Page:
* GeniusBonus[=/=]FridgeBrilliance: In the 1987 animated television film based on "Through the Looking Glass", a hairy creature called the Snark appears as a tag-along to the Jabberwock and the Bandersnatch. While he may at first glance be an original character created for the film, he's actually a reference to the poem ''Literature/TheHuntingOfTheSnark'', which, like ''Alice's Adventures in Wonderland'' and ''Through the Looking Glass'', was also written by Lewis Carrol, but isn't as widely known.

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* GeniusBonus[=/=]FridgeBrilliance: GeniusBonus: In the 1987 animated television film based on "Through the Looking Glass", a hairy creature called the Snark appears as a tag-along to the Jabberwock and the Bandersnatch. While he may at first glance be an original character created for the film, he's actually a reference to the poem ''Literature/TheHuntingOfTheSnark'', which, like ''Alice's Adventures in Wonderland'' and ''Through the Looking Glass'', was also written by Lewis Carrol, but isn't as widely known.


* CommonKnowledge: The Queen of Hearts and the Red Queen are two separate characters. People usually get confused due to several adaptations turning them into one CompositeCharacter. Technically the same applies to Looking Glass Lands and Wonderland proper, yet both places might exist in the same... place.

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* CommonKnowledge: The Queen of Hearts and the Red Queen are two separate characters. The Queen of Hearts is a playing card and an antagonist and the Red Queen is a chess piece and, although rather stern, is a good guy who acts as a mentor to Alice. People usually get confused due to several adaptations turning them into one CompositeCharacter. Technically the same applies to Looking Glass Lands and Wonderland proper, yet both places might exist in the same... place.


** "There goes Bill!" "Poor Bill..."


** That said, he almost certainly would have exposed himself to something with hallucinogenic properties while writing the books. Patent medicines were ubiquitous in his time, and they're infamous for having contained substances like cocaine and heroin that far back - even cough medicine would likely have contained something fishy by today's standards. The better question wouldn't be whether or not it was made on drugs, it would be how much of a creative influence the drugs actually were at all.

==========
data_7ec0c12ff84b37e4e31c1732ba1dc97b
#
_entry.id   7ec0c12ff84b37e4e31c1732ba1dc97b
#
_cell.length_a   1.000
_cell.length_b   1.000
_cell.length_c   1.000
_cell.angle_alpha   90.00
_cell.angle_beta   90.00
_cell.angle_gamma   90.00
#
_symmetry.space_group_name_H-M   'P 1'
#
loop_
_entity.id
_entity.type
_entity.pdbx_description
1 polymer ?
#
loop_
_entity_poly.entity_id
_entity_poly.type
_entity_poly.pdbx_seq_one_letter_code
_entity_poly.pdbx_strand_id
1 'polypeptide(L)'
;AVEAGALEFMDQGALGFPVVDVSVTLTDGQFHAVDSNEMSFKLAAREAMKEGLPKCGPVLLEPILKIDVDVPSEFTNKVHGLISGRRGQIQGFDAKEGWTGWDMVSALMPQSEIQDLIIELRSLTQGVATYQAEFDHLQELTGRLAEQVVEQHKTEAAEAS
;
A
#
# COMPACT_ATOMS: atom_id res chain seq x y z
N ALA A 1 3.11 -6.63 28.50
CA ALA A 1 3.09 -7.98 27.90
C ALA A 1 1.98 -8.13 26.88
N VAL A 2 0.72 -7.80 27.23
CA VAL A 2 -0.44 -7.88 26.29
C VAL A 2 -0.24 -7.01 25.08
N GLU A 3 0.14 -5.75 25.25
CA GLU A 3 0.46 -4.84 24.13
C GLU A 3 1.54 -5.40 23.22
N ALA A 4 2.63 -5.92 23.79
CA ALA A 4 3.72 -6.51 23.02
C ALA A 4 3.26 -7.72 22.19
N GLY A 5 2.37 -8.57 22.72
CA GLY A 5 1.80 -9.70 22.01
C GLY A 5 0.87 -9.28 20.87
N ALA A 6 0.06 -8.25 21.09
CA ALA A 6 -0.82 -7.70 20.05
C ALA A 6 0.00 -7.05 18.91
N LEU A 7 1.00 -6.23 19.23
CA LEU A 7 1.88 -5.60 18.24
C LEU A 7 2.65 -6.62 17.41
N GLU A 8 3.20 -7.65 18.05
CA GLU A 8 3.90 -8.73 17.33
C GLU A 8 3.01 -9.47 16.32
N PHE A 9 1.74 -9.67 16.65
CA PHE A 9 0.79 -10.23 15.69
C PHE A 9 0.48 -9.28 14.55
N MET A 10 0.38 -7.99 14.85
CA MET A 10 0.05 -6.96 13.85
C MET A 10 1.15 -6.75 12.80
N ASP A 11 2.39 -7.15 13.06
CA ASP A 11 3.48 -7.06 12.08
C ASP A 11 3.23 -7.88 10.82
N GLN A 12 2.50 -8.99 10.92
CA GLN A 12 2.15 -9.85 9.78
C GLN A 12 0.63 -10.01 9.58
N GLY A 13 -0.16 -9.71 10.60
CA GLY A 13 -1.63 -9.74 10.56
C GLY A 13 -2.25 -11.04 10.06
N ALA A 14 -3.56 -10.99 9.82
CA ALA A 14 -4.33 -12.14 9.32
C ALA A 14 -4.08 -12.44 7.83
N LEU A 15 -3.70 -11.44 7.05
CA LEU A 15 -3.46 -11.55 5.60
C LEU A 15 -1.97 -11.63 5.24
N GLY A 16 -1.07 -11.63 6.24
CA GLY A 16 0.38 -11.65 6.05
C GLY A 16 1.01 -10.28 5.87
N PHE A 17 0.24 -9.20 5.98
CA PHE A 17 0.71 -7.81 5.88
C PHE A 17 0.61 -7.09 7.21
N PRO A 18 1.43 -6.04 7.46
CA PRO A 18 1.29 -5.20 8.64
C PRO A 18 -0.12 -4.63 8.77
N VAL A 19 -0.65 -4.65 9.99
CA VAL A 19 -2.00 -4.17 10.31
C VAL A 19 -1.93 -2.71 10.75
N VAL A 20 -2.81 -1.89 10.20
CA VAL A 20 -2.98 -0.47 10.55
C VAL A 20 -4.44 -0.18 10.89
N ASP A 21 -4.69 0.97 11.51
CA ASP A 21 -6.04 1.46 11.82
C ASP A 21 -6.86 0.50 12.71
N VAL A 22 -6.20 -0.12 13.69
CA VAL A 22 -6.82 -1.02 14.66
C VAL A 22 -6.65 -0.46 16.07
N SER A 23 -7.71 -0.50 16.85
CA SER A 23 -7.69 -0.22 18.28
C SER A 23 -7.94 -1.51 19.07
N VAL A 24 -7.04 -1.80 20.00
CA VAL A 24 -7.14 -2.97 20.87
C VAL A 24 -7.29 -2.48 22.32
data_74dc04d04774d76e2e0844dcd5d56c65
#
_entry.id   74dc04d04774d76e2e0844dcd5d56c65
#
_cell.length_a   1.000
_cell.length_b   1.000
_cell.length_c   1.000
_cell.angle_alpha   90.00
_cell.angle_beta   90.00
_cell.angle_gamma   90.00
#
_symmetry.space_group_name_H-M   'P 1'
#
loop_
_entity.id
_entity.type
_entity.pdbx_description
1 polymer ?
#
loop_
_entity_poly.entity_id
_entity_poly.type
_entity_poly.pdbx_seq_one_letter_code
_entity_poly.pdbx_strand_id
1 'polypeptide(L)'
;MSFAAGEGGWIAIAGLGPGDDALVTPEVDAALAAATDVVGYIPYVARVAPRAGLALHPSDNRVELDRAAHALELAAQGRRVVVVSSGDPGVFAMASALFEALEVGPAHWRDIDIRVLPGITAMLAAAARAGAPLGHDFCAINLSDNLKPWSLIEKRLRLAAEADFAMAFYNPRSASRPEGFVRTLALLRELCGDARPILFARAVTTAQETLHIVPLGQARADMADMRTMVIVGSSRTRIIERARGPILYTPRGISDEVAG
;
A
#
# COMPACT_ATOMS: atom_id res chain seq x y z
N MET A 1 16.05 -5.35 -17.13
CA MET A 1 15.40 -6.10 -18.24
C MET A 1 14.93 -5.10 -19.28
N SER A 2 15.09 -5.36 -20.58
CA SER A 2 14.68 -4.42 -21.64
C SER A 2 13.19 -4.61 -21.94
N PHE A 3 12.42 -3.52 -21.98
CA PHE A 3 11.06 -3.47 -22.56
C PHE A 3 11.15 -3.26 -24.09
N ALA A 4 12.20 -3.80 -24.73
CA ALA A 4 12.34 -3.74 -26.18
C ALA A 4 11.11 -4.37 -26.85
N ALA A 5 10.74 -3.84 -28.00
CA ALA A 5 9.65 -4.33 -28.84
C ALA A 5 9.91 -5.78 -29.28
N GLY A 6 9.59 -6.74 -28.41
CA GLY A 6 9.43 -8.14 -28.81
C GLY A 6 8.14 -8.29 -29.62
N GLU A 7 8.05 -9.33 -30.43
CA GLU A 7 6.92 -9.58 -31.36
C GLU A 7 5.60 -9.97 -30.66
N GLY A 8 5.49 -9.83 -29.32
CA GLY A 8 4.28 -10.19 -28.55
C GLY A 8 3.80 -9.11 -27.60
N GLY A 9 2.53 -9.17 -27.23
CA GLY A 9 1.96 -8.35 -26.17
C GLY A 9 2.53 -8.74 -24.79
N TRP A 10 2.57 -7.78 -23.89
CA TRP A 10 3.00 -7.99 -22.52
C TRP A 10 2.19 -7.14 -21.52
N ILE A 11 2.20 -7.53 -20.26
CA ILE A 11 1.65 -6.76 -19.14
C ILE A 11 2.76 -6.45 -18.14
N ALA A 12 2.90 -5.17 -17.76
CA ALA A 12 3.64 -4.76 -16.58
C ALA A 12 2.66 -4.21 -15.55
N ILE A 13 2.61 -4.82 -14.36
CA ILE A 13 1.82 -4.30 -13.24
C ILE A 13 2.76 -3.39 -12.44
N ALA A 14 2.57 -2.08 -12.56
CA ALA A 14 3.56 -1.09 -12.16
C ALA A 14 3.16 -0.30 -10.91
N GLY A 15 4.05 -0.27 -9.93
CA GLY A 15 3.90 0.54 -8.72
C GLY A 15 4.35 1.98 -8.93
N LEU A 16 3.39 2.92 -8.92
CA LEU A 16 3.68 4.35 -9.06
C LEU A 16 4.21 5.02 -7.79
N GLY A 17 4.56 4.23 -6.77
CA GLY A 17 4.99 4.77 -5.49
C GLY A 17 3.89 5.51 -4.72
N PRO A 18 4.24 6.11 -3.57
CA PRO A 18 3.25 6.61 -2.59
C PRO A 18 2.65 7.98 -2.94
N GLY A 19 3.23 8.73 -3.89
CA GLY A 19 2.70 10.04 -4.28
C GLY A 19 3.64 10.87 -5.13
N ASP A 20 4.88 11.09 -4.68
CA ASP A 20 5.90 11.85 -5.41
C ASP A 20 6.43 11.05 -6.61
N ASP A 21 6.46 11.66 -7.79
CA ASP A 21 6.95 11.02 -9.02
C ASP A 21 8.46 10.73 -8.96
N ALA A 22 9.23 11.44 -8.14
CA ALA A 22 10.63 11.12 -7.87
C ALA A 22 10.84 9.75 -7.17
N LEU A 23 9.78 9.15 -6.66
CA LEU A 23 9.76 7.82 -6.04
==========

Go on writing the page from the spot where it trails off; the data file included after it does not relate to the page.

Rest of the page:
* GermansLoveDavidHasselhoff: Japan really seems to love ''Alice in Wonderland'', as it's the subject of various forms of Japanese media. The sheer amount of anime, manga, light novels and video games that take inspiration from it are especially noticeable. Alice's {{Moe}}ness almost certainly helps.
* IAmNotShazam: Contrary to popular belief, Carroll never actually refers to any character as "the Mad Hatter" in the book; he is simply called "the Hatter". Alice's name, which was generally left as OnlyOneName in the books, was never the exact same as her real life namesake, either -- Caroll got this Alice's surname from the real one's middle name, [[WordOfGod and only ever mentioned it once elsewhere.]]

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* GermansLoveDavidHasselhoff: Japan really seems to love ''Alice in Wonderland'', as it's the subject of various forms of Japanese media. The sheer amount of anime, manga, light novels and video games that take inspiration from it are especially noticeable. It's touted as one of the premier examples of fairy tale literature despite not technically being one, as almost anything fairy tale related there will use "Alice" in the name to evoke whimsy as much as the West uses "Grimm". Alice's {{Moe}}ness almost certainly helps.
* IAmNotShazam: Contrary to popular belief, Carroll never actually refers to any character as "the Mad Hatter" in the book; he is simply called "the Hatter". Alice's name, which was generally left as OnlyOneName in the books, was never the exact same as her real life namesake, either -- Caroll Carroll got this Alice's surname from the real one's middle name, [[WordOfGod and only ever mentioned it once elsewhere.]]


* IAmNotShazam: Contrary to popular belief, Carroll never actually refers to any character as "the Mad Hatter" in the book; he is simply called "the Hatter".

to:

* IAmNotShazam: Contrary to popular belief, Carroll never actually refers to any character as "the Mad Hatter" in the book; he is simply called "the Hatter". Alice's name, which was generally left as OnlyOneName in the books, was never the exact same as her real life namesake, either -- Caroll got this Alice's surname from the real one's middle name, [[WordOfGod and only ever mentioned it once elsewhere.]]